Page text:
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TheLoveJunkee

Caught in a FAB Romance (@TheLoveJunkee)

Introvert, Worrier, Owner of the blog "Caught in a FAB Romance", and resident Romance Guru on Parajunkee's View. I've been blogging about books for four years - if it's got romance in it, I'll read it! You can also find me on twitter, tweeting about books, my family, and sometimes, The Saints: @TheLoveJunkee Find me on Instagram:Instagram

Bite Me, Your Grace

Bite Me, Your Grace - Brooklyn Ann

PJV Quickie: Bite Me, Your Grace was a sweet vampire romance with elements of actual history written in. There were some humorous elements that I enjoyed, but I wish there had been more world-building. All in all, a cute start to this new historical vampire series.

 

Review

Angelica Winthrop’s dream is to be a writer like Mary Shelley; she wants to write horror stories and have them published. Her mother wants her to marry well and have all the privileges afforded to members of the haut ton. Angelica does NOT want to be married – she’s sure she’ll be married off to a man who’s going to spend her dowry on mistresses while she is miserable at home. What she’d really like, instead of going to parties, is to get a peek into the suitably creepy Burnrath House, home of the somewhat mysterious Duke of Burnrath, to get ideas for her stories.

 

Ian Ashton, Duke of Burnrath, has a rather peculiar reputation – he’s never seen during the daytime due to a ‘skin condition’. Ever since Dr. John Polidori published “The Vampyre”, all of London is obsessed with vampires and they suspect Ian. Of course, they cannot offend a Duke, but they can try to trip him up a bit . What they don’t know is that Ian is actually the Lord Vampire of London – a secret that must be kept at all costs.

 

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Is it possible to describe a story as “cute” and “dark” at the same time? Because that’s my initial response to Bite Me, Your Grace. This was an interesting mix of fact and fiction. Polidori was a real person and according to Wikipedia, he actually did write one of the first vampire books in English and was Lord Byron’s physician. He also apparently did meet and socialize with Mary Shelley. I like when a book causes me to look things up, and the history of the gothic vampire novel is quite interesting.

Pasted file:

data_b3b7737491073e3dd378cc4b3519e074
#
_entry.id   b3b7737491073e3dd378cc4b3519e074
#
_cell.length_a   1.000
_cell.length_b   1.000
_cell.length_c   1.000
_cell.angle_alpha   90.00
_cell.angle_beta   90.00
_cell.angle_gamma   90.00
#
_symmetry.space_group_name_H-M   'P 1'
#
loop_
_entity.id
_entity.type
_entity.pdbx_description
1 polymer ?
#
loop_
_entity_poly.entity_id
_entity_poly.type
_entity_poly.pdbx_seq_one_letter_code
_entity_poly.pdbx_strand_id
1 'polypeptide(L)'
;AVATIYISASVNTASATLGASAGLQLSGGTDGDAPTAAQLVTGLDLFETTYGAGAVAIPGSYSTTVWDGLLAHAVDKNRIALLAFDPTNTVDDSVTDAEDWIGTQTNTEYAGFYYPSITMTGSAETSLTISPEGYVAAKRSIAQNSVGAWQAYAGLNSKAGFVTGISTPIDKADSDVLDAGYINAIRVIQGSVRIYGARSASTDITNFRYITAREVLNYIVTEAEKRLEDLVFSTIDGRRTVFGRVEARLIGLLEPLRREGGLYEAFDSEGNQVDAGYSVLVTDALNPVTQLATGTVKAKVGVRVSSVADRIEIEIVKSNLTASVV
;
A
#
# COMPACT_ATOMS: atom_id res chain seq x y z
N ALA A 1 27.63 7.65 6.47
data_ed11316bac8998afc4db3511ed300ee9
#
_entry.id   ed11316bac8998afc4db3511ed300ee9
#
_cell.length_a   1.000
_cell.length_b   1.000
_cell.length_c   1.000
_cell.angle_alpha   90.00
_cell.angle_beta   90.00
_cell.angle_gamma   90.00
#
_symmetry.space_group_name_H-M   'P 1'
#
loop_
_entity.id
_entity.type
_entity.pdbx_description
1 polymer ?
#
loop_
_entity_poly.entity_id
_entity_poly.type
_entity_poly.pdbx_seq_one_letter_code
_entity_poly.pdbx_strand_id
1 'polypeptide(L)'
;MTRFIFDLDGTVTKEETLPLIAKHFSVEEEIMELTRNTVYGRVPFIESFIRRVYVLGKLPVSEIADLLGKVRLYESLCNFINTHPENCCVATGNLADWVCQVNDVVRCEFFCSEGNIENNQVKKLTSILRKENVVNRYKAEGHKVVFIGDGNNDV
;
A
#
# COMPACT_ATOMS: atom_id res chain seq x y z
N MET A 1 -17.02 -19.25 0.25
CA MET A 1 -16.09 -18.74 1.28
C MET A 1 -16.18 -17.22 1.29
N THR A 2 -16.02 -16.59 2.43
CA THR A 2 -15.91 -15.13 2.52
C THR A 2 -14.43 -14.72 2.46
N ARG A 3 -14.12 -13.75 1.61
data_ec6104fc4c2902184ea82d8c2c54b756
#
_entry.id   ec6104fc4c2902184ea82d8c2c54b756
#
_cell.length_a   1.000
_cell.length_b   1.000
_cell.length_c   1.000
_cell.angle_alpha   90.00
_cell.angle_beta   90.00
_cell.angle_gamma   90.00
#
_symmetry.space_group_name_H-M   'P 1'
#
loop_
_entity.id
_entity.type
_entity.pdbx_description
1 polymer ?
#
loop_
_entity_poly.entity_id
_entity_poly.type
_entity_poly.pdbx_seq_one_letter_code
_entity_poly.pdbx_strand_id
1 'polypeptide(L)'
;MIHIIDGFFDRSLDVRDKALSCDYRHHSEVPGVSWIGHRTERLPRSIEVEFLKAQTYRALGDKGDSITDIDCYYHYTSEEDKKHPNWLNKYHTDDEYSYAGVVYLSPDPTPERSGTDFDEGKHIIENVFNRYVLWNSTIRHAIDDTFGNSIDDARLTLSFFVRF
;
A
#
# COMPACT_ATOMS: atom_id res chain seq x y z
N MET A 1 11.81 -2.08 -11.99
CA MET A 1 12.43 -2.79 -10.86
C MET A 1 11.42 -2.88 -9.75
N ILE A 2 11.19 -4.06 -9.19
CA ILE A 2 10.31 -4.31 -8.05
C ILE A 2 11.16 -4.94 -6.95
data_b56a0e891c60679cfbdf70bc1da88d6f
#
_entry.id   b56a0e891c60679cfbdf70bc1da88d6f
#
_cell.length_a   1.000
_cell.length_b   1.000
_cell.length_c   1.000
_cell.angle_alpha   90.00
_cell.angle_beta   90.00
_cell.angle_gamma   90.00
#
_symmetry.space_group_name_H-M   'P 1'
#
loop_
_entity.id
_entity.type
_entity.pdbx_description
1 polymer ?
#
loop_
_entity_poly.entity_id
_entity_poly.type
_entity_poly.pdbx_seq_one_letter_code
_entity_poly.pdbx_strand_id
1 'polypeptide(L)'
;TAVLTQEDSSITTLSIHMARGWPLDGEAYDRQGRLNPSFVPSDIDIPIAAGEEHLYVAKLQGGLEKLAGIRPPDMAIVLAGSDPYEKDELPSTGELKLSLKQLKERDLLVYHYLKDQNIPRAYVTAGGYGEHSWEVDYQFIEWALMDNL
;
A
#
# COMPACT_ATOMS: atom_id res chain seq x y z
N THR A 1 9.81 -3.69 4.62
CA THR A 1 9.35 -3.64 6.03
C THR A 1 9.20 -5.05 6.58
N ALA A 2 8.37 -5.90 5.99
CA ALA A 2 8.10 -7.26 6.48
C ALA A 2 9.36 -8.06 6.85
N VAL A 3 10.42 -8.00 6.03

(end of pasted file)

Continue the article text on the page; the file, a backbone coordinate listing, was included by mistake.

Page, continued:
I really liked Angelica: her attempts to ruin herself at parties was funny – she really, really didn’t want to be married. I also liked her determination to write and the steps she took to make her dream a reality.I hate to say it, but Ian was just an okay hero for me: Maybe it was because he had obligations as the Lord Vampire, but I was frustrated with the way he treated Angelica. Besides leaving her to run off to chase Polidori, his lack of action after her misunderstanding about his plans were disappointing. I wanted him to fight for her, and when he did it was too little, too late for this reader.Angelica and Ian’s romance was unexpected (by them) and sweet. The misunderstanding between them was frustrating and I found some of Angelica’s actions contrary to her feelings expressed in the beginning of the story: The writers? Yes. The parties? No.

 

I do wish Ms. Ann had written more about the vampire world – things like how they get their powers, restrictions (it appears only sunlight?), the hierarchy of the vampire world, etc. The information we got was fed to us in bits and pieces, so it was nice not to have an “info dump” but I did wonder more about the vampire society.

 

Ultimately, Angelica’s humorous actions and the historical tidbits were enough to keep me interested in this story. There were some secondary characters that I found interesting, and some I did not (*cough* Rosetta *cough*) and I liked the dark feel to the story. I’m hoping the next book will feature Rafe, a vampire who is Ian’s second.

 

Recommendations:

Fans of paranormal historicals, especially if you like your heroine to be a “bluestocking”.